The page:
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Current and future immunotherapies for thyroid cancer.

Current and future immunotherapies for thyroid cancer.
Author Information (click to view)

Antonelli A, Ferrari SM, Fallahi P,


Antonelli A, Ferrari SM, Fallahi P, (click to view)

Antonelli A, Ferrari SM, Fallahi P,

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Expert review of anticancer therapy 2017 12 2218(2) 149-159 doi 10.1080/14737140.2018.1417845

Abstract
INTRODUCTION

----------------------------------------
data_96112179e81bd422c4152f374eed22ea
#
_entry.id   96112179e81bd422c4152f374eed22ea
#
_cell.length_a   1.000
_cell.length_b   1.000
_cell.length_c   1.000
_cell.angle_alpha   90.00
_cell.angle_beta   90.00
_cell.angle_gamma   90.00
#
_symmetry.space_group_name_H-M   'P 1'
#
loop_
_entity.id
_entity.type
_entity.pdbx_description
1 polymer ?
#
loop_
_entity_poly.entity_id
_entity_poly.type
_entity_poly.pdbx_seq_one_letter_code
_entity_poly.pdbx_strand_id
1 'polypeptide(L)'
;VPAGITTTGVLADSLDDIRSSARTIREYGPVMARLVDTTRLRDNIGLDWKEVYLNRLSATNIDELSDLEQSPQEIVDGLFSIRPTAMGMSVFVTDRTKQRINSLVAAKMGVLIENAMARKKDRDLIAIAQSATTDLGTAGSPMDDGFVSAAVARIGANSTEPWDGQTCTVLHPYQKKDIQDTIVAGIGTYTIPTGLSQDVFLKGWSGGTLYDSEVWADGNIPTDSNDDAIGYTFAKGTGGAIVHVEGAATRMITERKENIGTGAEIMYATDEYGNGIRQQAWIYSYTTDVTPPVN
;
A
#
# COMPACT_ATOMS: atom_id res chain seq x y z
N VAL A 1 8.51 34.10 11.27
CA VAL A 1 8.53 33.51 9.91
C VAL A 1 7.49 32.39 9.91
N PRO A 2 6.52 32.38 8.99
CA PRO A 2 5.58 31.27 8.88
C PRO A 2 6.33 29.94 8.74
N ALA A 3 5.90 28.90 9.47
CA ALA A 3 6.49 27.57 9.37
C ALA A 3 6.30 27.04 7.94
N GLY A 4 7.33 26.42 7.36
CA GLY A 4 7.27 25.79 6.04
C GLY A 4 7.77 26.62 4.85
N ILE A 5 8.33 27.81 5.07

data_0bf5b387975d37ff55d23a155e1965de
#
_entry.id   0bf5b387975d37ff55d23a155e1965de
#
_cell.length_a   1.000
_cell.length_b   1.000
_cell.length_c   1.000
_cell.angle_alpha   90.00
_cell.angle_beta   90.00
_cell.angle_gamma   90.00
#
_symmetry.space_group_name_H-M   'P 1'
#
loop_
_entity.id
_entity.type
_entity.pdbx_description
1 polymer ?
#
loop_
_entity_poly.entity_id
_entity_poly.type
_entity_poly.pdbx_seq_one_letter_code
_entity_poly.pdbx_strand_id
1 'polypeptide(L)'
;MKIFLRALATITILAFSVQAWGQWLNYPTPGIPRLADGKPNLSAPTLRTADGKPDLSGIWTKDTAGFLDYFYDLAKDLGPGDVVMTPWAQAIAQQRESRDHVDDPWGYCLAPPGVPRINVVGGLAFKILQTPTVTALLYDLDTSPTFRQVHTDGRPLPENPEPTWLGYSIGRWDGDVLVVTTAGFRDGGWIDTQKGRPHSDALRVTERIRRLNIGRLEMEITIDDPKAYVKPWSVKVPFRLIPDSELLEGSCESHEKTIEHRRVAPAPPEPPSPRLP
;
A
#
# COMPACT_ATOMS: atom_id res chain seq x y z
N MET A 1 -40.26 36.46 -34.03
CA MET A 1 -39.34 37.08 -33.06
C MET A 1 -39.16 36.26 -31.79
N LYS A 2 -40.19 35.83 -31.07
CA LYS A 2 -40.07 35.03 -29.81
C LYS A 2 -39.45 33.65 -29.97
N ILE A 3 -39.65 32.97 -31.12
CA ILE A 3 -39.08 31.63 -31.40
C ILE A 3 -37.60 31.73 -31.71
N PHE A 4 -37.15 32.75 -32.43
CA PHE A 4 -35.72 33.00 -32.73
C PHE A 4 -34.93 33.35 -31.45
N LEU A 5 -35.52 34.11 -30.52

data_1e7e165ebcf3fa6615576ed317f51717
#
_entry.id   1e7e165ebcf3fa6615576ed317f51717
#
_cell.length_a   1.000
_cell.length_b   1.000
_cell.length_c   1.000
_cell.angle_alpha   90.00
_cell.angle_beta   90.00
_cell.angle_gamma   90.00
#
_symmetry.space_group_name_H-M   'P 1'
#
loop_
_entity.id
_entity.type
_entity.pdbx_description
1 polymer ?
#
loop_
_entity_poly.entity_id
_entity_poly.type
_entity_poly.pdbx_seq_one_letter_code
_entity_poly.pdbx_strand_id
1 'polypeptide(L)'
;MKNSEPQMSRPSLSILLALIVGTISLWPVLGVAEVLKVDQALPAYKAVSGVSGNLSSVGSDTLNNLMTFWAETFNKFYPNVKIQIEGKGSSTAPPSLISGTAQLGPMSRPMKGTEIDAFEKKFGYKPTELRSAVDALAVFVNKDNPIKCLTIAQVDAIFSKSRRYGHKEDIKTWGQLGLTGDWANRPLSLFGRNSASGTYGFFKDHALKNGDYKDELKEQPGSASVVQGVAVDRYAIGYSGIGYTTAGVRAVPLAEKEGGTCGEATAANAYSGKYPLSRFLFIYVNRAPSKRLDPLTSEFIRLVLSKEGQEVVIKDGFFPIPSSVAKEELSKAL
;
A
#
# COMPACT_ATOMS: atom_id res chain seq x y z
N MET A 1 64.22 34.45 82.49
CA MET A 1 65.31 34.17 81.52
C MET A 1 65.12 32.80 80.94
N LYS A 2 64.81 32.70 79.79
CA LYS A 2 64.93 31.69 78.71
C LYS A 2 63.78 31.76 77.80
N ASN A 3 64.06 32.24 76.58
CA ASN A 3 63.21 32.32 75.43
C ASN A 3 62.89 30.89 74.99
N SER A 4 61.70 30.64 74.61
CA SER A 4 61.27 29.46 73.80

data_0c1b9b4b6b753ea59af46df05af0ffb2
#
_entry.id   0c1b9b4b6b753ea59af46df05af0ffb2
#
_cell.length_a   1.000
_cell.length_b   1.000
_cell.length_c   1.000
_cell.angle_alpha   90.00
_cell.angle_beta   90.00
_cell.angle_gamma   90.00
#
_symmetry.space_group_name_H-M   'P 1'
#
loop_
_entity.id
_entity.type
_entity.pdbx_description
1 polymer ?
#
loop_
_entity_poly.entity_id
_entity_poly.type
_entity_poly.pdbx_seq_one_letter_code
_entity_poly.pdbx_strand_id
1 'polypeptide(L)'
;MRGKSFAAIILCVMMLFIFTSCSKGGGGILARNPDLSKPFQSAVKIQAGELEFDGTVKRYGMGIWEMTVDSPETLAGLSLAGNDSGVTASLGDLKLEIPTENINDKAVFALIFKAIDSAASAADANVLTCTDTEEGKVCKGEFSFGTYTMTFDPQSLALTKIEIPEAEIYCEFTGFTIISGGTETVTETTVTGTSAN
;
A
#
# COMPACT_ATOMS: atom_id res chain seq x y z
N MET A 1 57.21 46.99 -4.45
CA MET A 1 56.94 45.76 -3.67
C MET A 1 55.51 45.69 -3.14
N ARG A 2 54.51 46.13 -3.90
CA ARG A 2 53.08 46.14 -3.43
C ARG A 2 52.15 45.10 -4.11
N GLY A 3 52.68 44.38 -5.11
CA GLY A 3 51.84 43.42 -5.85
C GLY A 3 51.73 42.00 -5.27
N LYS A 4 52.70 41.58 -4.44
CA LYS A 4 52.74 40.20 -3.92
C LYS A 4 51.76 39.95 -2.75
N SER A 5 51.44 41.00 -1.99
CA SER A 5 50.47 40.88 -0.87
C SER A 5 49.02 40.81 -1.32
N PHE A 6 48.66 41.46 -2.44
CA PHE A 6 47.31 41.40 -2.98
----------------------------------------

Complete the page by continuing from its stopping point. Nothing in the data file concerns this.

Cancer immunotherapies were approved in recent years, including immune checkpoint inhibitors. Experience with ipilimumab (CTLA-4 antagonist), nivolumab and pembrolizumab (PD-1 antagonists), and atezolizumab (PD-L1 antagonist) has shown that the impact on overall survival in cancer patients is paramount. Immune checkpoint inhibitors target the immune system and they can be applied across multiple cancers; the response rate is ranging from 20 to 40%. Many studies have shown that thyroid cancer (TC) cells produce cytokines and chemokines, inducing several tumor-promoting effects. Targeting and/or lowering cytokines and chemokines concentrations within the tumor microenvironment would produce a therapeutic benefit. In TC, increased Treg and PD-1+ T cell frequencies are indicative of aggressive disease and PD-L1 expression correlates with a greater risk of recurrence. Area covered: After performing a literature search, a few pioneering studies have evaluated immunotherapy in thyroid cancer. More recently a case has been described involving anaplastic thyroid cancer treated with vemurafenib and nivolumab, with substantial regression and complete radiographic and clinical remission. Expert commentary: The use of immune checkpoint inhibitors in aggressive TC has not yet been extensively investigated and further studies in a large number of TC patients are urgently needed.

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